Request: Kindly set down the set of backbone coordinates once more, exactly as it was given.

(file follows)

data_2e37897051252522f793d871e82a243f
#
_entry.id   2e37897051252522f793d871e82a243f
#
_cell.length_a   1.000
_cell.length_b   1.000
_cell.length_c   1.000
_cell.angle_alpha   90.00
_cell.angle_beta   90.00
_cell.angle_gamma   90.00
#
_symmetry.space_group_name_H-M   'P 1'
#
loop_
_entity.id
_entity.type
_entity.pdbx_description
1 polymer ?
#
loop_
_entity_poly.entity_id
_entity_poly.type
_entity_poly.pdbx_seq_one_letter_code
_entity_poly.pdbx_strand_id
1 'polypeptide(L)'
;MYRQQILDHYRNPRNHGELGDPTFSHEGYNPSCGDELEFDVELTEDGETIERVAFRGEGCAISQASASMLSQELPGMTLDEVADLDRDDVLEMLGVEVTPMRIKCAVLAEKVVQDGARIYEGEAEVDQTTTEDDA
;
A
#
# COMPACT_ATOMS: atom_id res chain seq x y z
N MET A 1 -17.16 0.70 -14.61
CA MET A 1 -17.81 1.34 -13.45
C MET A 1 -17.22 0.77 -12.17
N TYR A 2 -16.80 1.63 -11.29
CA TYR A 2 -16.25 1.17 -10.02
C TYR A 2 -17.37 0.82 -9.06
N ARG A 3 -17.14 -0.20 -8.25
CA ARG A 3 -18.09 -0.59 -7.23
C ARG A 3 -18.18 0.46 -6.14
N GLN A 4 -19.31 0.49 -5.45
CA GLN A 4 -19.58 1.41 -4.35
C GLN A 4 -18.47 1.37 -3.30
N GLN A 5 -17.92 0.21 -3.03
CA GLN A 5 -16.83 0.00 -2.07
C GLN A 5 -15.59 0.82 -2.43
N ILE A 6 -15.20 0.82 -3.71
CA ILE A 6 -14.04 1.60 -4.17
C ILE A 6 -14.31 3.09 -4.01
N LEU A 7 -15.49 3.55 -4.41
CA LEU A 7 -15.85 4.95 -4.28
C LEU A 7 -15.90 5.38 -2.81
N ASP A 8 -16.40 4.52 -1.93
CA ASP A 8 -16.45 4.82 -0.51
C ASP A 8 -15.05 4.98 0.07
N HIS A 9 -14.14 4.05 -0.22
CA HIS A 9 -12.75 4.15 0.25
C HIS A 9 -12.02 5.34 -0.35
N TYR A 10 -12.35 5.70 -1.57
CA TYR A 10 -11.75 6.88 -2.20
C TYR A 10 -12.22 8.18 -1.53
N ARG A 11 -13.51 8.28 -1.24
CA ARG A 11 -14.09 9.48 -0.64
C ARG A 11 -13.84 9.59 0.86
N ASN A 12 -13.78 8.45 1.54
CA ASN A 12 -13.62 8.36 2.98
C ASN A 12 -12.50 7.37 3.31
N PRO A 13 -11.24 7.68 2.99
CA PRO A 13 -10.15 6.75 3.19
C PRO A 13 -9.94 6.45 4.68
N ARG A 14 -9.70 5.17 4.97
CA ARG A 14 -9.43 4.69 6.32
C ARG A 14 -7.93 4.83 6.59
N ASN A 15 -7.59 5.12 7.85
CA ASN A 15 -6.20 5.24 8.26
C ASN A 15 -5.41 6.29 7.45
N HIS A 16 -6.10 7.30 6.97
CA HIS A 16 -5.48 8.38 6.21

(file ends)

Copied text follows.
data_2e37897051252522f793d871e82a243f
#
_entry.id   2e37897051252522f793d871e82a243f
#
_cell.length_a   1.000
_cell.length_b   1.000
_cell.length_c   1.000
_cell.angle_alpha   90.00
_cell.angle_beta   90.00
_cell.angle_gamma   90.00
#
_symmetry.space_group_name_H-M   'P 1'
#
loop_
_entity.id
_entity.type
_entity.pdbx_description
1 polymer ?
#
loop_
_entity_poly.entity_id
_entity_poly.type
_entity_poly.pdbx_seq_one_letter_code
_entity_poly.pdbx_strand_id
1 'polypeptide(L)'
;MYRQQILDHYRNPRNHGELGDPTFSHEGYNPSCGDELEFDVELTEDGETIERVAFRGEGCAISQASASMLSQELPGMTLDEVADLDRDDVLEMLGVEVTPMRIKCAVLAEKVVQDGARIYEGEAEVDQTTTEDDA
;
A
#
# COMPACT_ATOMS: atom_id res chain seq x y z
N MET A 1 -17.16 0.70 -14.61
CA MET A 1 -17.81 1.34 -13.45
C MET A 1 -17.22 0.77 -12.17
N TYR A 2 -16.80 1.63 -11.29
CA TYR A 2 -16.25 1.17 -10.02
C TYR A 2 -17.37 0.82 -9.06
N ARG A 3 -17.14 -0.20 -8.25
CA ARG A 3 -18.09 -0.59 -7.23
C ARG A 3 -18.18 0.46 -6.14
N GLN A 4 -19.31 0.49 -5.45
CA GLN A 4 -19.58 1.41 -4.35
C GLN A 4 -18.47 1.37 -3.30
N GLN A 5 -17.92 0.21 -3.03
CA GLN A 5 -16.83 0.00 -2.07
C GLN A 5 -15.59 0.82 -2.43
N ILE A 6 -15.20 0.82 -3.71
CA ILE A 6 -14.04 1.60 -4.17
C ILE A 6 -14.31 3.09 -4.01
N LEU A 7 -15.49 3.55 -4.41
CA LEU A 7 -15.85 4.95 -4.28
C LEU A 7 -15.90 5.38 -2.81
N ASP A 8 -16.40 4.52 -1.93
CA ASP A 8 -16.45 4.82 -0.51
C ASP A 8 -15.05 4.98 0.07
N HIS A 9 -14.14 4.05 -0.22
CA HIS A 9 -12.75 4.15 0.25
C HIS A 9 -12.02 5.34 -0.35
N TYR A 10 -12.35 5.70 -1.57
CA TYR A 10 -11.75 6.88 -2.20
C TYR A 10 -12.22 8.18 -1.53
N ARG A 11 -13.51 8.28 -1.24
CA ARG A 11 -14.09 9.48 -0.64
C ARG A 11 -13.84 9.59 0.86
N ASN A 12 -13.78 8.45 1.54
CA ASN A 12 -13.62 8.36 2.98
C ASN A 12 -12.50 7.37 3.31
N PRO A 13 -11.24 7.68 2.99
CA PRO A 13 -10.15 6.75 3.19
C PRO A 13 -9.94 6.45 4.68
N ARG A 14 -9.70 5.17 4.97
CA ARG A 14 -9.43 4.69 6.32
C ARG A 14 -7.93 4.83 6.59
N ASN A 15 -7.59 5.12 7.85
CA ASN A 15 -6.20 5.24 8.26
C ASN A 15 -5.41 6.29 7.45
N HIS A 16 -6.10 7.30 6.97
CA HIS A 16 -5.48 8.38 6.21